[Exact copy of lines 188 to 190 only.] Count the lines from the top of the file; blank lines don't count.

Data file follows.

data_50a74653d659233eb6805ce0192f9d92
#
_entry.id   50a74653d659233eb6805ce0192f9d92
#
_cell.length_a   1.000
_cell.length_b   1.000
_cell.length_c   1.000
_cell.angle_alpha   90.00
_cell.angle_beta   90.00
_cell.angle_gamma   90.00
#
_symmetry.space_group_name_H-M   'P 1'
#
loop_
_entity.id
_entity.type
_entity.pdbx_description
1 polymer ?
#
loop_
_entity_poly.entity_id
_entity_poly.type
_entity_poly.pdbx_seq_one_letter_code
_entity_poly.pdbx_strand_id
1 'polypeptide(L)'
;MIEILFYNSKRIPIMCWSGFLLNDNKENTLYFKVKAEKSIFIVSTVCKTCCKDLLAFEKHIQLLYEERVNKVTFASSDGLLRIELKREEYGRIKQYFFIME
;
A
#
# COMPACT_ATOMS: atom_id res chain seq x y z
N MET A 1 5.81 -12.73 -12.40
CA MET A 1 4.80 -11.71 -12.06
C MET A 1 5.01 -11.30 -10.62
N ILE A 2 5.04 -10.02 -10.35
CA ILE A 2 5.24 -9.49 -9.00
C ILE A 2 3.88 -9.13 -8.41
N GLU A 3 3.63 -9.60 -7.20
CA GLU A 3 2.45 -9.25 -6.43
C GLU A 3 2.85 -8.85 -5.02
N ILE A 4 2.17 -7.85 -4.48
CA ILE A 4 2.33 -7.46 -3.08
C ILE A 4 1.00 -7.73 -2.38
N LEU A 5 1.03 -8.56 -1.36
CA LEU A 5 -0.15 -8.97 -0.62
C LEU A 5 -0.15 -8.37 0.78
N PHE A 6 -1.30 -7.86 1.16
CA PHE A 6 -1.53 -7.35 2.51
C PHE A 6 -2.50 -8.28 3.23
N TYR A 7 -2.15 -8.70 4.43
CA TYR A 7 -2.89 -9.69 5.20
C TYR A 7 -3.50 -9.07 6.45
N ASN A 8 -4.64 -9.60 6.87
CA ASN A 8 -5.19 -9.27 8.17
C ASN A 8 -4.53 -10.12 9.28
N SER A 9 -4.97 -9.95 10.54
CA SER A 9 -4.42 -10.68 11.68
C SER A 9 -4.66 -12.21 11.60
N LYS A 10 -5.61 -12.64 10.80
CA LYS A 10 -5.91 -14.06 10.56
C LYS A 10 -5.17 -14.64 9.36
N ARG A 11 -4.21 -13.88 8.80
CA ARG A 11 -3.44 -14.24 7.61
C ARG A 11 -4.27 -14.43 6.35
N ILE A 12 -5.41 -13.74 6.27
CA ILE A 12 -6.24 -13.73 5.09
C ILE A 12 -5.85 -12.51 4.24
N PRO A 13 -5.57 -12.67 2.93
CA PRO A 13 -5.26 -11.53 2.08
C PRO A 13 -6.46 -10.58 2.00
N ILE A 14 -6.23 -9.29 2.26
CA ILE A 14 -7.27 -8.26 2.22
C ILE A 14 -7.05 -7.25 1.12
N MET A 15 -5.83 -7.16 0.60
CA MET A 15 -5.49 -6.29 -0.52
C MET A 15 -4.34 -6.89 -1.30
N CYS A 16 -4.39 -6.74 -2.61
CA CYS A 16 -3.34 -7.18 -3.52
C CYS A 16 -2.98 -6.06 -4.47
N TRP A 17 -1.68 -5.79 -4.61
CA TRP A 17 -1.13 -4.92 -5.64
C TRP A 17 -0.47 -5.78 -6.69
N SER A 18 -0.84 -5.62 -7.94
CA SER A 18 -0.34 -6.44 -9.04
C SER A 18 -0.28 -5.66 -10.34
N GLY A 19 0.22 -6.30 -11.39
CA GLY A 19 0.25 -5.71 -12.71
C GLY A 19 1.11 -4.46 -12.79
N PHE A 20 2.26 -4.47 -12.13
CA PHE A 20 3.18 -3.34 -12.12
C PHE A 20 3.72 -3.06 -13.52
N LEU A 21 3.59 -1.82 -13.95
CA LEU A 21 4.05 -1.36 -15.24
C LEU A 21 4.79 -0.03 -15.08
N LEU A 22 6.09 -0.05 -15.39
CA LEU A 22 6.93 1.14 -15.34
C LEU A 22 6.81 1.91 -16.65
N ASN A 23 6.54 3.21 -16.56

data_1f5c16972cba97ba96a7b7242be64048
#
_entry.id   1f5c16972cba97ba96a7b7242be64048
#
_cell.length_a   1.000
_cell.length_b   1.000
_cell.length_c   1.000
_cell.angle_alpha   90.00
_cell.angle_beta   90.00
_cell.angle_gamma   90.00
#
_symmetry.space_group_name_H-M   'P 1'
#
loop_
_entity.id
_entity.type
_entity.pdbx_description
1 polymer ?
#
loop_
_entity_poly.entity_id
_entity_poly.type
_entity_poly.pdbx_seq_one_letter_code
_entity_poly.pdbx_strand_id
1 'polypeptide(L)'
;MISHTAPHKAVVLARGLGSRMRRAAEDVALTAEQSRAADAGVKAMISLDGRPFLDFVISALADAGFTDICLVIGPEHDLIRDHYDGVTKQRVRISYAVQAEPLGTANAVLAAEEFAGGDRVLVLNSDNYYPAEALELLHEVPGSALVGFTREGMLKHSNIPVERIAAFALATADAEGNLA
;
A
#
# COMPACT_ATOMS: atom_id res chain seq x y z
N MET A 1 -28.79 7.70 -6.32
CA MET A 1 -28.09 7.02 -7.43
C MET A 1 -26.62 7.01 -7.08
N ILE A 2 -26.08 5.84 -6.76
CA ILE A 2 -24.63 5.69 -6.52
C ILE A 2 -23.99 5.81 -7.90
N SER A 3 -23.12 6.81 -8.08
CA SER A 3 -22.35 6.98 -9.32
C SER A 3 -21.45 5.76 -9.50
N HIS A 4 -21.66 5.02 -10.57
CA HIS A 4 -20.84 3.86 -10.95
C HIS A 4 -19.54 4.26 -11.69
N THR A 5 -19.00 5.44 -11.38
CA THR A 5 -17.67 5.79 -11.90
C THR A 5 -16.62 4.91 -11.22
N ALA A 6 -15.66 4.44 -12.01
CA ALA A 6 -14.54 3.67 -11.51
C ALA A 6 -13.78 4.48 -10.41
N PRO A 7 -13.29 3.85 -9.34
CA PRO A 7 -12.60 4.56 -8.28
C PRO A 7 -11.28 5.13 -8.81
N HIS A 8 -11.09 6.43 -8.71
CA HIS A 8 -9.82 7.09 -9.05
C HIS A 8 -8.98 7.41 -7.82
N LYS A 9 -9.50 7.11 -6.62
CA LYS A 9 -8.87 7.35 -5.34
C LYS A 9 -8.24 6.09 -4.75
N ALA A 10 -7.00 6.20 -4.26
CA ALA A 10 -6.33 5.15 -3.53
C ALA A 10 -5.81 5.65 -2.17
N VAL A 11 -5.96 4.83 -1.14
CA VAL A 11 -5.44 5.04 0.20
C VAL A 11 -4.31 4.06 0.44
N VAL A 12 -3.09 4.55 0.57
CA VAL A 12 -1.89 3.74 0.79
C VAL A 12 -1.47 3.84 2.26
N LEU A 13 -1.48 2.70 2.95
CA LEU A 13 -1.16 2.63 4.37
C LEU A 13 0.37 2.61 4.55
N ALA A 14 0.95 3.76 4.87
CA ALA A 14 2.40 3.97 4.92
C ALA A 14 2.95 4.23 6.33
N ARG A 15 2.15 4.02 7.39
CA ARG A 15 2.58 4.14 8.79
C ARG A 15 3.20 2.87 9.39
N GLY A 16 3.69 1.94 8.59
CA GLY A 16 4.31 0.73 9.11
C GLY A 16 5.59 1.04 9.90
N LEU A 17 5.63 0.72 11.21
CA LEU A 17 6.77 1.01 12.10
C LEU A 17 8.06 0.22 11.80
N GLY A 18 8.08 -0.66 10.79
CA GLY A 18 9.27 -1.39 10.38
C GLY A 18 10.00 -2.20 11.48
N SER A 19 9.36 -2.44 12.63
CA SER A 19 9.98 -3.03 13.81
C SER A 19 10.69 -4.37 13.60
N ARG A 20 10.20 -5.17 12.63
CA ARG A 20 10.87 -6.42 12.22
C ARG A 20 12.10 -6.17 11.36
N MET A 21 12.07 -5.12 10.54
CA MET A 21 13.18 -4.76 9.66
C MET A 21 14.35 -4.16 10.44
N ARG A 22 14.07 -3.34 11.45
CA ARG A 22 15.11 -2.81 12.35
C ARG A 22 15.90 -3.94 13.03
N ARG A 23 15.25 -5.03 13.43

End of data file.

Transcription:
N MET A 21 12.07 -5.12 10.54
CA MET A 21 13.18 -4.76 9.66
C MET A 21 14.35 -4.16 10.44